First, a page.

Animals process temporal information in an ever-changing environment, but the neuronal mechanisms of this process, especially on timescales longer than seconds, remain unresolved. Here, we designed a hippocampus-dependent task in which rats prospectively increased their reward-seeking behavior over a duration of minutes. During this timing behavior, hippocampal and striatal neurons represented successive time points on the order of minutes by gradually changing their firing rates and transiently increasing their firing rates at specific time points. These minute-encoding patterns progressively developed as the rats learned a time-reward relationship, and the patterns underwent flexible scaling in parallel with timing behavior. These observations suggest a neuronal basis in the hippocampal-striatal circuits that enables temporal processing and formation of episodic memory on a timescale of minutes.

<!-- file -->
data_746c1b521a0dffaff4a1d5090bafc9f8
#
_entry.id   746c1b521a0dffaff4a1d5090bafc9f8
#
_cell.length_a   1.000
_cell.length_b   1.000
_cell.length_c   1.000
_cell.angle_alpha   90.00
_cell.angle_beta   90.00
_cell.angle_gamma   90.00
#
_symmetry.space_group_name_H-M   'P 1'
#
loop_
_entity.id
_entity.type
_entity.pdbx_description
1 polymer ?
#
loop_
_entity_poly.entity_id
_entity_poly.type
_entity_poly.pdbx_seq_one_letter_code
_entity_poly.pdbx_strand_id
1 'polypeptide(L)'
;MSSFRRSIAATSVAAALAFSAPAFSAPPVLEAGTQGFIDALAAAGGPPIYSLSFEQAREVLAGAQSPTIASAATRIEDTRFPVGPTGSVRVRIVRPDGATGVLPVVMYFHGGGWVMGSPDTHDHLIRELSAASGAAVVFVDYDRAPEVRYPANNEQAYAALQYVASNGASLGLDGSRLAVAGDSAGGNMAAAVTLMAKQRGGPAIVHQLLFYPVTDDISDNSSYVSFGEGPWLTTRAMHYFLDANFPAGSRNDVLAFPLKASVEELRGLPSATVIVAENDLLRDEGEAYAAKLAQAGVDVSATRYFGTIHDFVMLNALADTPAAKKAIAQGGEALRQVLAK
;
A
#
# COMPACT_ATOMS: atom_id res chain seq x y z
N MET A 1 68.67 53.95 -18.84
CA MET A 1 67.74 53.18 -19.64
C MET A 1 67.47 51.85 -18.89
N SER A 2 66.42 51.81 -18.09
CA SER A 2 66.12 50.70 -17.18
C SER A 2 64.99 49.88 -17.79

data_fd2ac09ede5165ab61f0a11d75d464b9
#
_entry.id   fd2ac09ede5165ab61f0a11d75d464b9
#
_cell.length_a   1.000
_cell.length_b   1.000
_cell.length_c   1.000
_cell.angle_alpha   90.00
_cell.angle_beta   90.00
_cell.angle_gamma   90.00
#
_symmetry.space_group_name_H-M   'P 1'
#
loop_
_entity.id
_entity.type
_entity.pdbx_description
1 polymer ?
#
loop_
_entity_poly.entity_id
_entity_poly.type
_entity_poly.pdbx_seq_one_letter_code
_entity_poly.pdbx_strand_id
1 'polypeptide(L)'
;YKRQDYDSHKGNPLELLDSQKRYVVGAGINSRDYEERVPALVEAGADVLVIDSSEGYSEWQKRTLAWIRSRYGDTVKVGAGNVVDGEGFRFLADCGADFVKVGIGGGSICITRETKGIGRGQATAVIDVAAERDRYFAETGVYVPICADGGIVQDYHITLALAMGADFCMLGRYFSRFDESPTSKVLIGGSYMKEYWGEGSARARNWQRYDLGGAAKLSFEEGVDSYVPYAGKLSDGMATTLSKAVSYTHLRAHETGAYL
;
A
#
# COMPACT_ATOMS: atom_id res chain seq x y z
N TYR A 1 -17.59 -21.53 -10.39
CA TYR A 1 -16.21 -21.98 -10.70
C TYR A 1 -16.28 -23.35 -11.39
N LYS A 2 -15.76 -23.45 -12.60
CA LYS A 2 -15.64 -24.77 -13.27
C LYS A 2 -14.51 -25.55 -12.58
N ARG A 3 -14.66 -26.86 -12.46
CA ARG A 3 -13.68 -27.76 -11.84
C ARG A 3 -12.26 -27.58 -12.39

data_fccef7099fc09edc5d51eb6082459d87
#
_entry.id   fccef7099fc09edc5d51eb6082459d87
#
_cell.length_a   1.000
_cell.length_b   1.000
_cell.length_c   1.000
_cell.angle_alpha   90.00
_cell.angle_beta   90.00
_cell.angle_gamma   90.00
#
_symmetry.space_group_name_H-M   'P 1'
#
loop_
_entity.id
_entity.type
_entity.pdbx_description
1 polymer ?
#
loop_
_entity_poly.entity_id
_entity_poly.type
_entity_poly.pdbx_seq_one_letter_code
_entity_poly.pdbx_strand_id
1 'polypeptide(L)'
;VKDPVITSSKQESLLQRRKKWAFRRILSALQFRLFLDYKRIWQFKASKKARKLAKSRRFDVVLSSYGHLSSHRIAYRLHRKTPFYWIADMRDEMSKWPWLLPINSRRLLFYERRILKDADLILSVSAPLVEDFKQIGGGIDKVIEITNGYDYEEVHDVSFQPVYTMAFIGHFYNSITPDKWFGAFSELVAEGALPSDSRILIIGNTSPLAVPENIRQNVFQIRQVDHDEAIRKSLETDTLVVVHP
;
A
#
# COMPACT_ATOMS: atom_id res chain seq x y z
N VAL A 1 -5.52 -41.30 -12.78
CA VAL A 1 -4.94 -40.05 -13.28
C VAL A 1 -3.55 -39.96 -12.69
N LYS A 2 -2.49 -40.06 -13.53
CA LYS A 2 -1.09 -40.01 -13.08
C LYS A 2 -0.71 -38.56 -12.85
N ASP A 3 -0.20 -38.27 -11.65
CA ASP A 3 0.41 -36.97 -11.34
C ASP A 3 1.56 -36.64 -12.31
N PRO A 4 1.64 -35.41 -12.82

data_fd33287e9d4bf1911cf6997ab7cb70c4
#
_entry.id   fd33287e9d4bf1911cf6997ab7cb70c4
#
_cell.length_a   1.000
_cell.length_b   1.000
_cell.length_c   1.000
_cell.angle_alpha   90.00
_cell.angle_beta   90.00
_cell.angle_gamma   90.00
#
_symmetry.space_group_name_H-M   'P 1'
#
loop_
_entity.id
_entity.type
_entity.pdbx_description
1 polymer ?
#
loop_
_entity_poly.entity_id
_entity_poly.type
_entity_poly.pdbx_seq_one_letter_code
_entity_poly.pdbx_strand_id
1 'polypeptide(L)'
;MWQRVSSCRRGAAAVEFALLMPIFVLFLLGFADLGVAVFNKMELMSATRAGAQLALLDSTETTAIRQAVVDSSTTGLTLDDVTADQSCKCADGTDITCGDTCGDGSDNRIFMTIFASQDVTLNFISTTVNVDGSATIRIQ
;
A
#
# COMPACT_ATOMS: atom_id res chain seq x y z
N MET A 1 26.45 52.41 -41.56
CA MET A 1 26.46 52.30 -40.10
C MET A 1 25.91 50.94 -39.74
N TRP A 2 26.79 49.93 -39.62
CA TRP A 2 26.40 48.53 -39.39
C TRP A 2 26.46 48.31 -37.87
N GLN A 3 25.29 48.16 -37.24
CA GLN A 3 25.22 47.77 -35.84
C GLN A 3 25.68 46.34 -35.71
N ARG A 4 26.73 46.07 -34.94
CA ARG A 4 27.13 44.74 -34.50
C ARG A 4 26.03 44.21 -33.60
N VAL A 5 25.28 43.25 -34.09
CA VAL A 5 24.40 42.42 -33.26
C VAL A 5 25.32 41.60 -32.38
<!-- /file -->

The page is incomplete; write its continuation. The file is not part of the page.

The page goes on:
Keywords: encoding; hippocampus; minutes; striatum; time.
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